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January 15th, 2019 by R1chard
SPX Jan to Feb Ratio Rollover Table 15th Jan 2019

It was a truly awful end to 2018 and at this very point in the Dec expiry we were using the analogy of it escaping from under the pile-driver it was trapped beneath.

The net result was the Jan expiry opened with an unprecedented bandwidth of Y ratio, a truly astonishing 350-points wide.

It still didn’t stop the SPX from testing R3 at 2345 with the intraday low of 2346.58, which, so far, is the expiry low as well.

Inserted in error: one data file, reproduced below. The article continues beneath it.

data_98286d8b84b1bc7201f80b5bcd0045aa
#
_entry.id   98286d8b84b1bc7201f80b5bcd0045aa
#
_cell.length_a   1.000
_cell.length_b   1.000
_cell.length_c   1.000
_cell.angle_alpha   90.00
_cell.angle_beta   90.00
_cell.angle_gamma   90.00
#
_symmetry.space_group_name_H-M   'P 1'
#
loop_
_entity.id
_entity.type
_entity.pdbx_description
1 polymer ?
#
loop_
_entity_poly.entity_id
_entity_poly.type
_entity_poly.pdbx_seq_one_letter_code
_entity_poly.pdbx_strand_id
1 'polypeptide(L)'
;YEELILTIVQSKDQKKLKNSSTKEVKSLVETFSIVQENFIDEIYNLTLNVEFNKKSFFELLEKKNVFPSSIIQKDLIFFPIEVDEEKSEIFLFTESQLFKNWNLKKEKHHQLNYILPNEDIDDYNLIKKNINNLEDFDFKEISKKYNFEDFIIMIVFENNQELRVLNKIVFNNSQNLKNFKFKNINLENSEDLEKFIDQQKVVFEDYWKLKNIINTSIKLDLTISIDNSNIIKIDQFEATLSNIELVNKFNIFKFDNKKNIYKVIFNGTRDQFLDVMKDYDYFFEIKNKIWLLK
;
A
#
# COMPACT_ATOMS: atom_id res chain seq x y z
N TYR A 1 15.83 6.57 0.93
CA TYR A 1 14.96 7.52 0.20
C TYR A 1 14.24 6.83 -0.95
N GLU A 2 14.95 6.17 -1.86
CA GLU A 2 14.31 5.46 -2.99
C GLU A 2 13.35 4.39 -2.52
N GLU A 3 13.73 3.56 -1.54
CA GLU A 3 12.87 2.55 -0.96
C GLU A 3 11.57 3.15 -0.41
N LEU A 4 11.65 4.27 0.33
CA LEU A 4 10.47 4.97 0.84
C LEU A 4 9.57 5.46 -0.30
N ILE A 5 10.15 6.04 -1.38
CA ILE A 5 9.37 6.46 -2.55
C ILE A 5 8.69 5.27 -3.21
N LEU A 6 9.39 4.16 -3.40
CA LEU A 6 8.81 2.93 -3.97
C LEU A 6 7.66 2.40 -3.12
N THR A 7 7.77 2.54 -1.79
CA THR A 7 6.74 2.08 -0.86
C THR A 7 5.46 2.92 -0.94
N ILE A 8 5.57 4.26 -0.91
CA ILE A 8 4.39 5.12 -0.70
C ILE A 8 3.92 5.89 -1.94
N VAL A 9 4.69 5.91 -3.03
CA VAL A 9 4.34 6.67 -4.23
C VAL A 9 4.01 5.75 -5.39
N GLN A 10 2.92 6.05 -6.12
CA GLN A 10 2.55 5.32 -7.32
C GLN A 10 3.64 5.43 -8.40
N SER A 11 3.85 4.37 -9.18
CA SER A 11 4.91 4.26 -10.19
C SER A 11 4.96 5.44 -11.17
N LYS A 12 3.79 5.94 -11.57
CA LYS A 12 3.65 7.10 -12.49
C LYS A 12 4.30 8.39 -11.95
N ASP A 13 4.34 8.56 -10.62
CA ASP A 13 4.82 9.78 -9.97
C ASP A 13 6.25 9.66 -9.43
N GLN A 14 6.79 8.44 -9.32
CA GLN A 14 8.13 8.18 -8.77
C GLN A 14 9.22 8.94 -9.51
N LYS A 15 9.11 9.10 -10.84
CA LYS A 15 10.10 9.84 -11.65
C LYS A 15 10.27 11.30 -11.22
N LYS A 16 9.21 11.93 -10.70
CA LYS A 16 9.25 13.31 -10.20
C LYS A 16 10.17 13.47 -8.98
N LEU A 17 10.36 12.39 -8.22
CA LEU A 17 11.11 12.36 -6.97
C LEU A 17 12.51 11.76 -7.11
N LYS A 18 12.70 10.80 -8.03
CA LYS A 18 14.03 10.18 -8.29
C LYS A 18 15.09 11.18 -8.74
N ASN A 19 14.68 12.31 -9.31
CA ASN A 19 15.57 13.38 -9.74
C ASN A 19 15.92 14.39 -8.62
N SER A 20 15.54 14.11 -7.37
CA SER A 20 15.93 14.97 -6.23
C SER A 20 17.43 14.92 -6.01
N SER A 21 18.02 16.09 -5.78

The fact the market responded, and quite emphatically, finishing up 117-points that day at 2467.70, revealed it had broken free from the pile-driver, courtesy of the new expiry no doubt.

Rather intriguingly the Y ratio bandwidth has stayed incredibly broad, so it has the opportunity to cut loose, but the DJX was quite a limiting factor.

The fact that their zone is hovering near the market, or vice versa, we suspect means they want a quiet expiry.

Good luck, is all we can say, as the Y ratio bandwidth still stretches from 2470 all the way up to 2685, so from our perspective anything can happen under these circumstances.

Range:            2570  to  2580        or        2580  to  2605

Activity:          Poor

Type:               On balance only just bullish

Don’t forget we do not make the rules, just report the numbers.

This is, in fact, the essence of the problem, as there are no numbers.